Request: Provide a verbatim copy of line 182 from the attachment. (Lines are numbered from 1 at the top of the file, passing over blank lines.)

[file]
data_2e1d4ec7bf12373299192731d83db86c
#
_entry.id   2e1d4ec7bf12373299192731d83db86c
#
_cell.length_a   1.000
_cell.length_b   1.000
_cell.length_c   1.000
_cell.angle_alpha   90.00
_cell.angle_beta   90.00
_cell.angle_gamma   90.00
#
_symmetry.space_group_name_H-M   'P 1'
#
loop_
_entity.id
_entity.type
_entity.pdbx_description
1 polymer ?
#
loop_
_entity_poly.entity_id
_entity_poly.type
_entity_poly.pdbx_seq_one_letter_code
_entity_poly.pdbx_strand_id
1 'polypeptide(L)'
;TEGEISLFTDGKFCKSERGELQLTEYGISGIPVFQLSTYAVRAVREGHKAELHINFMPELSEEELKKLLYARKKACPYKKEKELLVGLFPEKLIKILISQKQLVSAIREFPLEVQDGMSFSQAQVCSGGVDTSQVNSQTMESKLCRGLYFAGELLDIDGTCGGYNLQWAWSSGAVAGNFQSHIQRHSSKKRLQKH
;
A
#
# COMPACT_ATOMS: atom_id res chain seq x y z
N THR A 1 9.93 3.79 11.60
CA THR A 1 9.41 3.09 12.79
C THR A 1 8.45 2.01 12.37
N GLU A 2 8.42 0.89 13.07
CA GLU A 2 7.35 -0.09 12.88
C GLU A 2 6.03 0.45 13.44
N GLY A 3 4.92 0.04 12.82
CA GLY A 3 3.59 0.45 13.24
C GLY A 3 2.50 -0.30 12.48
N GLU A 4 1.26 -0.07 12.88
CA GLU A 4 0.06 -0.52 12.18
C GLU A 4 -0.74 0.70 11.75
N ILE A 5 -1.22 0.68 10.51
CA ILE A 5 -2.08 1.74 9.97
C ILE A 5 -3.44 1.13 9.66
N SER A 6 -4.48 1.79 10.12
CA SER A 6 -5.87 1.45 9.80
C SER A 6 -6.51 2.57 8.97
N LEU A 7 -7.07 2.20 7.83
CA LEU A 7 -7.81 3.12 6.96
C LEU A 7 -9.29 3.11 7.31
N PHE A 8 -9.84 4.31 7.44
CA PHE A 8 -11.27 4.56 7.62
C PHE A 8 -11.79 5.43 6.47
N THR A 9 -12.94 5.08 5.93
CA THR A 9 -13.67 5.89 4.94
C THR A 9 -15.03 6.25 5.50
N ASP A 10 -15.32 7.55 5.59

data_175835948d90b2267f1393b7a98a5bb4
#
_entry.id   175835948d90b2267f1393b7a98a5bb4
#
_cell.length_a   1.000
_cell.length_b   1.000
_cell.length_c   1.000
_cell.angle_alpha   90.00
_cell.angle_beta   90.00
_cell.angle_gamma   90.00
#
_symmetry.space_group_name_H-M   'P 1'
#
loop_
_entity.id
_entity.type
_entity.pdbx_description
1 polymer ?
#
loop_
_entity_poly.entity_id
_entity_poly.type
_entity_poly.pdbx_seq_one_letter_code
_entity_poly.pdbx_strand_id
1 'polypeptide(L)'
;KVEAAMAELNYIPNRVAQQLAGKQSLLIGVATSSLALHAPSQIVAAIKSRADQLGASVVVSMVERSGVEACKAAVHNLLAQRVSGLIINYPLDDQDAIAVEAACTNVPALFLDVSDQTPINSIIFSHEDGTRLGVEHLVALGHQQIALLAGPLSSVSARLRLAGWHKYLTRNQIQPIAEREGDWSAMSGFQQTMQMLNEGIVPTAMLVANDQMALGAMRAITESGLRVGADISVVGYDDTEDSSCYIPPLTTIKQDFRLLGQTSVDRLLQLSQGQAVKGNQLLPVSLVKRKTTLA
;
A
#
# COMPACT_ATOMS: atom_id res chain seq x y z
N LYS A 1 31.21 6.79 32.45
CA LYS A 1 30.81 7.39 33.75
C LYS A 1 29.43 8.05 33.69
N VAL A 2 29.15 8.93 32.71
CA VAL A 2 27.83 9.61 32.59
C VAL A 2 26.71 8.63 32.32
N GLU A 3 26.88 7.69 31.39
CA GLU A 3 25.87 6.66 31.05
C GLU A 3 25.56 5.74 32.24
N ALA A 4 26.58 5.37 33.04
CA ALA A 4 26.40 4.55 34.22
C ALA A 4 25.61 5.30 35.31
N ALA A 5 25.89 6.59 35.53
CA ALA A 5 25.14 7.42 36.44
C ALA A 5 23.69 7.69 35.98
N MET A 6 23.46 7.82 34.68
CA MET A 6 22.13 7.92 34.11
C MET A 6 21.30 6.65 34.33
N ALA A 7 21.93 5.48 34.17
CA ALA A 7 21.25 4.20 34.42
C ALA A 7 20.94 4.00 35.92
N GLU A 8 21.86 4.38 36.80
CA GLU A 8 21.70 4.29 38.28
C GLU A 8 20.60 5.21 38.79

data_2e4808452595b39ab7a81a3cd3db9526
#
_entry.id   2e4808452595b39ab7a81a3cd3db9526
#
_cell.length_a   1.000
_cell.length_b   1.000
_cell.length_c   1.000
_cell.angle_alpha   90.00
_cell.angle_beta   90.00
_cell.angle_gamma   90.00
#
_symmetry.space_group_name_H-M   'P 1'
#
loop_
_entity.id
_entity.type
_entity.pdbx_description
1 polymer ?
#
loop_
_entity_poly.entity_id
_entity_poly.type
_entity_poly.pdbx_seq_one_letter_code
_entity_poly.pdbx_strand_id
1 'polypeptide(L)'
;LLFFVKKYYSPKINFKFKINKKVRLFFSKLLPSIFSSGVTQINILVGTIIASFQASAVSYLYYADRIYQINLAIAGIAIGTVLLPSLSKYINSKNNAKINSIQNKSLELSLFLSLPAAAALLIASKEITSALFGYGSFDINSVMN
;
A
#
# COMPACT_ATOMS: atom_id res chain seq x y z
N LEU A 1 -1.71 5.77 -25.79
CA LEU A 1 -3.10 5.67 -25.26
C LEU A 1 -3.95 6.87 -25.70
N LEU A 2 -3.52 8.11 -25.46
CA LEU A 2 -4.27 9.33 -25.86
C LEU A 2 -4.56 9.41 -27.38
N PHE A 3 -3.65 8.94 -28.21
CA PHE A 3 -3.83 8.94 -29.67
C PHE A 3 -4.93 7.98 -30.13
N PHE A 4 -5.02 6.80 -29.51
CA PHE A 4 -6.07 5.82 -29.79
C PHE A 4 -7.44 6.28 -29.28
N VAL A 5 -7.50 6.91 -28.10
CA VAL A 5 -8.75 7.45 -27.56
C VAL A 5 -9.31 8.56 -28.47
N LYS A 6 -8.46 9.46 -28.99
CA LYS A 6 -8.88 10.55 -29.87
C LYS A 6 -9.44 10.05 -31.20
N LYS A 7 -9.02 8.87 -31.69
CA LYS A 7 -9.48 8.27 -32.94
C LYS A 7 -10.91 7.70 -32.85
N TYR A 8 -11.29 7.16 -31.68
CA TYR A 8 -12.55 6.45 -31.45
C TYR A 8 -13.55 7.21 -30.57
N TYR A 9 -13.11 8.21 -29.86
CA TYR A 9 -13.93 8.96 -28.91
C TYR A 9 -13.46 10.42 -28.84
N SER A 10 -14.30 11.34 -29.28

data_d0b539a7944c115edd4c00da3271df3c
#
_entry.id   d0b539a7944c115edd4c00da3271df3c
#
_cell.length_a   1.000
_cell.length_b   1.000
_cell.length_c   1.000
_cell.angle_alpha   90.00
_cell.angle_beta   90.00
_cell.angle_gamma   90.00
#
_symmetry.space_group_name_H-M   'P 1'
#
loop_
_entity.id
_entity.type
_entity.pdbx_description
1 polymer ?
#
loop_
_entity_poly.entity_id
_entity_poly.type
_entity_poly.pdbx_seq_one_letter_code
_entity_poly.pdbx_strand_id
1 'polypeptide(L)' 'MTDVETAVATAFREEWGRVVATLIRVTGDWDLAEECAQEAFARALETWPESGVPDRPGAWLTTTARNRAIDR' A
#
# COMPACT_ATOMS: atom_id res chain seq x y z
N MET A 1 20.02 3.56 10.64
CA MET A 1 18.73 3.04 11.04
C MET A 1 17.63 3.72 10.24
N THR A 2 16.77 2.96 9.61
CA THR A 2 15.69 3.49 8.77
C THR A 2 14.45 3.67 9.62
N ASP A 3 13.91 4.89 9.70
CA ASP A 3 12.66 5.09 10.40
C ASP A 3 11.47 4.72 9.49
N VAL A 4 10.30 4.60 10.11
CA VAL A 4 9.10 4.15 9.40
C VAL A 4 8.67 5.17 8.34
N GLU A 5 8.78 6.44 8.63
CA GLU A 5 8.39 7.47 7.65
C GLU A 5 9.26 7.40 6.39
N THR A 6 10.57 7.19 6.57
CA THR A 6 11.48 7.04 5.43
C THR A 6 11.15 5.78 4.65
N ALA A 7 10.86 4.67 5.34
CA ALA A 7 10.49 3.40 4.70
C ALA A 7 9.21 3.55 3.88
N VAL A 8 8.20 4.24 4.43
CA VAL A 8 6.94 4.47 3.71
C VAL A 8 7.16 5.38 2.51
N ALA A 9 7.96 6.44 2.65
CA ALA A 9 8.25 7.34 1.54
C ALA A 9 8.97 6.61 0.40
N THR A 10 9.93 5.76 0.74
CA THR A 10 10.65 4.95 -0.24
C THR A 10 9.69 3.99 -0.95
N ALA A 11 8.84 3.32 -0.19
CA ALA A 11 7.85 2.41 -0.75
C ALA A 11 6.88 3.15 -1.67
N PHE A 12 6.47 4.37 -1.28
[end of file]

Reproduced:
_symmetry.space_group_name_H-M   'P 1'